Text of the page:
Paying for it all is still a problem though.


I agree that costs are the primary battle here, working against the enactment of her plans. Warren is an idealist, and although she has some "equitable" ideas, I think she is working against a system, that will not cater to her desires. Most of her plans call for slapping the wealthy in some way, and in general, they are the group that has the wherewithal to take those slaps, and dish them out in return. She's rolling the rock uphill, although I cannot fault her for attempting to do so. Her ideals are proper, but I think she's destined to fall short in the execution. But not for lack of trying.
 
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Mike Hunnicutt
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AmadanNaBriona wrote:
windsagio wrote:
I know the situation has changed since the '90s, but it's hard emotionally to just vanish unnecessary debt people took for not entirely rational reasons.


I get this. It's why I look at a lot of solutions for people reaching retirement age and discovering they don't have enough saved up to retire, but are getting too old to work, and I think, "Well, I saved money, while you got to have nicer cars and more frequent vacations, and now you want me to bail you out, after you' got to have fun, with my savings."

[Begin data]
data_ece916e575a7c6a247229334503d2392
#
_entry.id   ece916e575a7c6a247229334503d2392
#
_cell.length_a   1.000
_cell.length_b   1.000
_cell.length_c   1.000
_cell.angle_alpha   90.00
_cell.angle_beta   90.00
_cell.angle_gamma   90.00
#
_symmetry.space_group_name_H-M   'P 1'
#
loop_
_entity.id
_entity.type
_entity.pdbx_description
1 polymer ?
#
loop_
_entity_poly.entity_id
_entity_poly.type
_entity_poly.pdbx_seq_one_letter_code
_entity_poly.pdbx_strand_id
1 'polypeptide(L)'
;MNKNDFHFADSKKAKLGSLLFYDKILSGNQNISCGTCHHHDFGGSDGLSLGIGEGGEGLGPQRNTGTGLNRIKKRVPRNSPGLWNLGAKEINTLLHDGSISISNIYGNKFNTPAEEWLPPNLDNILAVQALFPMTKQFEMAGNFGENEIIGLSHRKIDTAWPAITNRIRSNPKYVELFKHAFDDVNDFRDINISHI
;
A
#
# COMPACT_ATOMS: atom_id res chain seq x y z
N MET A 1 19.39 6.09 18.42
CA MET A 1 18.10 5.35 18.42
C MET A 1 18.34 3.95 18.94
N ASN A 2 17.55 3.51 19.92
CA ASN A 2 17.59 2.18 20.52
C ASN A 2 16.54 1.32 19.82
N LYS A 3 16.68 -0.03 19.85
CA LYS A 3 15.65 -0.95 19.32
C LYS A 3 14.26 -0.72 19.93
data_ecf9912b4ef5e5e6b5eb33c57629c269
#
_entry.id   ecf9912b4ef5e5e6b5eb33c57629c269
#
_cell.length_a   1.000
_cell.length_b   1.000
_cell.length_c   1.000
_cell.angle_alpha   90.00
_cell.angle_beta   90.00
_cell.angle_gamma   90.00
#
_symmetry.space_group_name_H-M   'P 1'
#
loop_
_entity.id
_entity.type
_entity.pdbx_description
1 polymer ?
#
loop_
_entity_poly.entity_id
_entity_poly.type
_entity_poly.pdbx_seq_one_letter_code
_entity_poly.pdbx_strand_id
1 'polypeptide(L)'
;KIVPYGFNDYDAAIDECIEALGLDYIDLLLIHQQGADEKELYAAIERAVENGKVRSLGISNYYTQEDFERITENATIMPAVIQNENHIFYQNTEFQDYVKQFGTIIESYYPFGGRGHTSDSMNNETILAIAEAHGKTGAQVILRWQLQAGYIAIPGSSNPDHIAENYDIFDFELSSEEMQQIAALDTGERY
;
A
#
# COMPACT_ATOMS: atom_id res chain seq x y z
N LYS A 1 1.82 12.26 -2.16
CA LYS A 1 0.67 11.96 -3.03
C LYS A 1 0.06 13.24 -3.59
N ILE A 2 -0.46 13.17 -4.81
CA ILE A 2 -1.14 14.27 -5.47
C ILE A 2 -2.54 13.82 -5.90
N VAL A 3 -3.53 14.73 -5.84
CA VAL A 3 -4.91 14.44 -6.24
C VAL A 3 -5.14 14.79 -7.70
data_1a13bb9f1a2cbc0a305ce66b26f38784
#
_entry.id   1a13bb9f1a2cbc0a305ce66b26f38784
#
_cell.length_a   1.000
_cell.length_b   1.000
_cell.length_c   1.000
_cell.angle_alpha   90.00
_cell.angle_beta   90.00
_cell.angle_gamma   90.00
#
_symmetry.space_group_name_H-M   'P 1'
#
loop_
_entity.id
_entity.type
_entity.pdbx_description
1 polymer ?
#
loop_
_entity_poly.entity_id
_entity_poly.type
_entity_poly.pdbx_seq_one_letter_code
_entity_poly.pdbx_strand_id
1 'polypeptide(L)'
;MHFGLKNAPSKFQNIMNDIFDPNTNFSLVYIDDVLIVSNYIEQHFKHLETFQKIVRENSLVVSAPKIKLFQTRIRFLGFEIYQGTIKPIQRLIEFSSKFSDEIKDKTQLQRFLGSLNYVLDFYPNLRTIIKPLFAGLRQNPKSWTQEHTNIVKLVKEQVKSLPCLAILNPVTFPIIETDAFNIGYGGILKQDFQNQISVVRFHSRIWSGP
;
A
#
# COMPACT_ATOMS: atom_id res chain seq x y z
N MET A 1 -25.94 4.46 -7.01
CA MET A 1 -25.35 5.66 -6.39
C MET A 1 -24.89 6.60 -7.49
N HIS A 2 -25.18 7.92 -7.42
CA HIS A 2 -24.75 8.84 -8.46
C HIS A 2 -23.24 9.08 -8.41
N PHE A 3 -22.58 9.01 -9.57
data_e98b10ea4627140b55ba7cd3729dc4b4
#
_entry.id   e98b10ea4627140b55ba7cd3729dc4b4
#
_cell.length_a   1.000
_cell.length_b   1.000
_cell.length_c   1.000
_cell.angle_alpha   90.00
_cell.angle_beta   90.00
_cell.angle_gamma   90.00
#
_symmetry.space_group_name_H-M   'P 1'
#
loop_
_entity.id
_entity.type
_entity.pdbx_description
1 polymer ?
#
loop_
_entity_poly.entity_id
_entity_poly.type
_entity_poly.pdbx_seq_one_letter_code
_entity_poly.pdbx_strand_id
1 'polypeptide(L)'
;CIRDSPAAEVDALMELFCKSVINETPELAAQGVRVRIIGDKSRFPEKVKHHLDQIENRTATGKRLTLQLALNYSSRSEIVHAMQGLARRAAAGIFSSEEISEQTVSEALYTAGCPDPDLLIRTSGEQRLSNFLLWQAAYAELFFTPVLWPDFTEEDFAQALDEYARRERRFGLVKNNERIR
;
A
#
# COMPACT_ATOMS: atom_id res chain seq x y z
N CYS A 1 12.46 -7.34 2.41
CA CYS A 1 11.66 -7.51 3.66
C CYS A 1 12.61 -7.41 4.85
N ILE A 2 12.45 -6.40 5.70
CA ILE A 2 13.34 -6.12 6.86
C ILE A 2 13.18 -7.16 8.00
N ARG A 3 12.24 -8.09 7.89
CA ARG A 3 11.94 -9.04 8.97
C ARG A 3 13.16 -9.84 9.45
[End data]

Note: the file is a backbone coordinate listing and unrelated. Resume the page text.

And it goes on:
It's a very compelling argument, and it's why my idea of what a social safety net should look like is in the penurious side.

But as you say, the situation has changed since the 90s. An entire generation was sold on the "wisdom" of going into debt for a college degree with a dubious ROI. Yes, they chose that, and yes, the smarter ones (or the ones with wiser parents) were able to steer themselves away from that debacle. But it's not realistic to just expect everyone to be smart, especially young people just starting out.

That doesn't mean I believe in Elizabeth Warren's magic wand, or that I want everyone bailed out of the consequences of their own mistakes. I just have some compassion for people who've made bad choices.